The research conducted on CIT training so far has proven promising but inconclusive. The 2002 Memphis study results were an early indication of the program’s potential, and the most recent studies suggest that CIT-trained officers arrest fewer people with mental illness and connect more with the mental health services they need. But existing data have not necessarily borne out the claim that CIT-trained officers use less force than their non-trained counterparts. Researchers have also not been able to determine whether a change in officers’ attitudes about mental illness significantly impacts their choices on the job.
“We have a reasonable level of confidence that [CIT training] can improve safety in encounters and probably increase the number of people that officers connect to services,” Watson, the University of Illinois professor, tells me. But, she cautions that these effects are only moderate. “A lot of officers who aren’t CIT-trained [already] do a fairly decent job—they learn what works.”
Pyers says that these findings mirror what she has observed in Connecticut so far. Officers are often required to arrest individuals with mental illness, especially if their crimes do not result directly from their symptoms. But, in the past decade, many others have been transported to the hospital for evaluations or connected to existing services instead of being charged for a crime their illness led them to commit. And, whereas officers may have arrested a person with mental illness on a petty crime like breach of peace before the CIT model was implemented, they are now more likely to understand that such an individual would be better off in treatment than in jail.
Meckel, the state official who oversees the DMHAS grants that fund CABLE’s CIT training courses, says that the state cannot truly measure the CIT model’s success because it lacks sufficient data to do so. “The police are not in the business of doing these cost-benefit analyses,” Meckel tells me. “We can think of a lot of numbers that would be useful to have, but it’s not what the police usually collect.” It might be helpful to know, for example, the number of people diverted from the criminal justice system and instead connected with mental health services. But even if the police were able to track the number of people diverted into public programs, they would not be able to track those who have private insurance and seek help through their own providers.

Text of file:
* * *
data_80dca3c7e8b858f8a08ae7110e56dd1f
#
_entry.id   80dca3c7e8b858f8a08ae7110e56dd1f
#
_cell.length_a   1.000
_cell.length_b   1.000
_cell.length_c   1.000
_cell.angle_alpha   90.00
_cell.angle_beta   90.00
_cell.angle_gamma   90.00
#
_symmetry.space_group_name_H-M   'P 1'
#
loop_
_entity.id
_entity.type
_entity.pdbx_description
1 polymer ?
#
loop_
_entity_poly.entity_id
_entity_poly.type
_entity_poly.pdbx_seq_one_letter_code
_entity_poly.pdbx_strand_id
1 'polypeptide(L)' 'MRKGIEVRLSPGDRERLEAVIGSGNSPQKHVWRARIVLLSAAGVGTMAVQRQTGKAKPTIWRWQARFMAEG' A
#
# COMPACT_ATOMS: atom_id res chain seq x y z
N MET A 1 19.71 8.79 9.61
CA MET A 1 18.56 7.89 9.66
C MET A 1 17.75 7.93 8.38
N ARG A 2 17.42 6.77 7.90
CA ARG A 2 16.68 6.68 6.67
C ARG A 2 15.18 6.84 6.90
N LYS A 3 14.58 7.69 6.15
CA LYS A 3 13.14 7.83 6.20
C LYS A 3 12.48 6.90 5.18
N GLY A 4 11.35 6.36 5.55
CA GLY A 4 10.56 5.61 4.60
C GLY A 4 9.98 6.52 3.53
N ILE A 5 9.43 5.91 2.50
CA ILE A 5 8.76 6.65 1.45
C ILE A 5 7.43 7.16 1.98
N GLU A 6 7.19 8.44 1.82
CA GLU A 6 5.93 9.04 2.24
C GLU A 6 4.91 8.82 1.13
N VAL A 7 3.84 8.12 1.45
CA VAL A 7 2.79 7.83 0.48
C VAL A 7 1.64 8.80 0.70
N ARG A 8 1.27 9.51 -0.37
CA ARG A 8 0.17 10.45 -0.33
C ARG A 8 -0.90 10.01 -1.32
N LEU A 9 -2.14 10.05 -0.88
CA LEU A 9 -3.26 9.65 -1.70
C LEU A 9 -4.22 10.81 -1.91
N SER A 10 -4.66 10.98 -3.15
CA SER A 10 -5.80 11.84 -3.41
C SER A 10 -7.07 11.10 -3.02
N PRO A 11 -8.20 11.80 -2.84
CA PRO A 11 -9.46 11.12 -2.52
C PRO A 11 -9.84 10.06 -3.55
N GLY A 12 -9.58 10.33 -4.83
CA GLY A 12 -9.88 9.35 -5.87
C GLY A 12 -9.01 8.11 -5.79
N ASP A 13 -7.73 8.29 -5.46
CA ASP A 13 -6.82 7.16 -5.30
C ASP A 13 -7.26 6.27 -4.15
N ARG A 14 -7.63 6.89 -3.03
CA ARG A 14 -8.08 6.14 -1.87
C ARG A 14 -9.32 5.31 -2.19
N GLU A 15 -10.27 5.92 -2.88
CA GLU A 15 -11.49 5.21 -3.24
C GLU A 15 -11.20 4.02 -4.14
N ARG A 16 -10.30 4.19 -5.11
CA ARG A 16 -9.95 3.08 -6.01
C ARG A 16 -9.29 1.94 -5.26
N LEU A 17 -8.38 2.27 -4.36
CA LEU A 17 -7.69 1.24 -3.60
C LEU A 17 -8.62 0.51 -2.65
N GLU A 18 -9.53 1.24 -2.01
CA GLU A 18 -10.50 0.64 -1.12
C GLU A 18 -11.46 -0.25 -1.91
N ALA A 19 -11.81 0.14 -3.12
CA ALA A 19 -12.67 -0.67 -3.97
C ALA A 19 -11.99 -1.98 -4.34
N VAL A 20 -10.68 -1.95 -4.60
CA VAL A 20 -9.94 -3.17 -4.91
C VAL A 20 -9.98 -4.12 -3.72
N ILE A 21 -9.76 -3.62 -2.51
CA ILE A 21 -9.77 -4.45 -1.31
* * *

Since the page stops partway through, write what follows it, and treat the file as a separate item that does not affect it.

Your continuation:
“The difficulty of all of this work is that you can’t say you prevented something,” Baranoski says. “You can collect data over time and say, ‘O.K., maybe we’ve made fewer arrests.’” But a lot of factors can influence that statistic.
Still, by Meckel’s estimation, funding CABLE’s CIT training program turns out to be cost-effective for the state. Assuming that CIT-trained officers prevent even a handful of individuals with mental illness from entering the criminal justice system, he says, the state is likely to save money. Even when the state pays for community-based services including psychiatrists, psychologists, case managers, rental subsidies, and hospitalizations, these costs add up to a fraction of the yearly cost of sending a person with severe mental illness to prison. For example, according to a 2008 study conducted by the Connecticut Office of Legislative Research, the cost per individual at the Garner Correctional Institution, a state prison in Newtown that housed mainly inmates with mental illness at the time of the study, was $85,000 per year. By contrast, the average cost of incarceration across the state stood at $40,000. And when an individual successfully reintegrates into his or her community, it also becomes more possible for that individual to find work, require less financial support, and contribute to the economy.
Cost effectiveness aside, Meckel believes the CIT model offers Connecticut other, intangible benefits. It has, in his judgment, helped people with mental illness come to trust the police. “We want people with serious mental illnesses—who are much more likely to be the victim than the perpetrator of a crime—we want them to feel comfortable going to the police,” Meckel says. “The more positive interactions they have with police officers, the more likely that is to happen.”
Watson takes a much more pessimistic view. No one, she says, says it’s a terrible idea to train officers in the principles of CIT. But, she adds, the fact that police must take on such a burden speaks to just how inadequate the American mental healthcare system has become.
“It’s a sad commentary on the state of mental health services. The police are stepping up to do it, because no one else will.”
Near the end of my ride with Officer Pepe, I ask him if he thinks CIT is effective. He remains silent for an uncharacteristically long time, contemplating his answer. Finally, he responds, “You know, I think about it all the time. I sent this guy to the hospital two weeks ago. Did it help? What’d it do? We don’t really know those things, you know? I mean, we kind of are just the first step.”
Michelle Hackman is a senior in Berkeley College.